Study of virtual environment suggests people tend to behave prosocially even in absence of rules

January 16, 2012 by Sue

From the Medical University of Vienna press release:

Fundamentally people behave in a social and rather compassionate and “good” way rather than aggressively, even without specified rules. That is the result of a study from the Institute for Science of Complex Systems at the MedUni Vienna under the leadership of Stefan Thurner and Michael Szell. They analysed the behaviour of more than 400,000 participants of the “Virtual Life” game “Pardus” on the Internet. The findings are that only two percent of all actions are aggressive, even though the game would make it easy for war-like attacks with spaceships, for example.

Millions of human interactions were assessed during the study which included actions such as communication, founding and ending friendships, trading goods, sleeping, moving, however also starting hostilities, attacks and punishment. The game does not suggest any rules and everyone can live with their avatar (i.e. with their “game character” in the virtual world) as they choose. “And the result of this is not anarchy”, says Thurner. “The participants organise themselves as a social group with good intents. Almost all the actions are positive.

“Exactly how people tick”
The interactions were fed into an “alphabet” by the researchers, “similar to how the genetic code of DNA was decoded 15 years ago”, says Thurner. “From this we get a pattern which reflects how people tick”. However, there is quite a high potential for aggression: so, for example, if a negative action is inflicted, the probability that the player will subsequently also act aggressively shoots up more than tenfold, even to about 30 percent.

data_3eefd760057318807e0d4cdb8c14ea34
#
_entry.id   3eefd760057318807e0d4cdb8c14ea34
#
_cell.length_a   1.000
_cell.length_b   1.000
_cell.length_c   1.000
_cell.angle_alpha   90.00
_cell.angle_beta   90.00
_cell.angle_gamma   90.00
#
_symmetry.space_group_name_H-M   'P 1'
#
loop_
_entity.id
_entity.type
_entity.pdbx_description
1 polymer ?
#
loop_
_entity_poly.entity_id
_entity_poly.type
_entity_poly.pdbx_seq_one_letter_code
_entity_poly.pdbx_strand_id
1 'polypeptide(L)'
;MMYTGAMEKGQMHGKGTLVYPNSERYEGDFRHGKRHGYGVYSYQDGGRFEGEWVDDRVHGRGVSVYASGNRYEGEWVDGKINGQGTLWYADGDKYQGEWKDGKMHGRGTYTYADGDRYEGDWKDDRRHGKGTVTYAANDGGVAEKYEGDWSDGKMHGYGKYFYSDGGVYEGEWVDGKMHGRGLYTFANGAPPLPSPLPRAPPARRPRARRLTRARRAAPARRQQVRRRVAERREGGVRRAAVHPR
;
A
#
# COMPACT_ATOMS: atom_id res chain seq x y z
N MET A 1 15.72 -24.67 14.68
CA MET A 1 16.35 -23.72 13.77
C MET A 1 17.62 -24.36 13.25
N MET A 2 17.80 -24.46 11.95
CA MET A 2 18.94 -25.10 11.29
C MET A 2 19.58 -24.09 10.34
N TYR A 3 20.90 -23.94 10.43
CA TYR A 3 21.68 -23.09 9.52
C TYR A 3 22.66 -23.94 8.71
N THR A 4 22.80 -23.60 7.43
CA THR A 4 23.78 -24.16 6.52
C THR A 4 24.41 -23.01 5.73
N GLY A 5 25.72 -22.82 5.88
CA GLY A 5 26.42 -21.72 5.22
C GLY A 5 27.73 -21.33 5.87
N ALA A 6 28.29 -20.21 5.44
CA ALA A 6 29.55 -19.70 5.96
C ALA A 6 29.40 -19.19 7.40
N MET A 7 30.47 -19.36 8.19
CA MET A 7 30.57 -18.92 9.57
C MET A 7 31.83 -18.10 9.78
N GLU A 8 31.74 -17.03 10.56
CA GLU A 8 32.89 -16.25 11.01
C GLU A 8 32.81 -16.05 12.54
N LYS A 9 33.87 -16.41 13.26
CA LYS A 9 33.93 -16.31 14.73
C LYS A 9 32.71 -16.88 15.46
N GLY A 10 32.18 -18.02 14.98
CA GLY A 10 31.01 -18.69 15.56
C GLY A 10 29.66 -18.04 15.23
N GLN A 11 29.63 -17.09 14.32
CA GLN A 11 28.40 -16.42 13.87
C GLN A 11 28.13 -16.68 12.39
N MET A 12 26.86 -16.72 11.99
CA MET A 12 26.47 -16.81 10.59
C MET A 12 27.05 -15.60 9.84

Forecasting group dynamic processes in society
Thurner and his team were also able to present by means of the pattern that the whole game is a reflection of reality. “For example, we could adopt measured values one for one for communication networks. A further measurement is that almost no one has more than 150 friends, the so-called Dunbar’s number, regardless of whether in the real or the virtual world.” The study has now been published in the specialist journal Public Library of Science One (PLoS One).

The long-term aim is to detect “phase transitions in societies” early on using these measurements and the behavioural patterns researched in the virtual world in order to be able to forecast group dynamic social processes and to be able to react in the event of these cases in good time. “It is possible, for example, that through certain conditions the aggression level, that has increased tenfold, remains extensively in place and therefore systemically for a longer time, which bears comparison with a drastic radicalisation in societies. Consequently, we could react to it in good time.” A current example for such a phase transition in society has been the relatively surprising “Arab Spring” with its many protests, uprisings and revolutions, which, as is well known, were targeted against the ruling totalitarian regimes in many countries.


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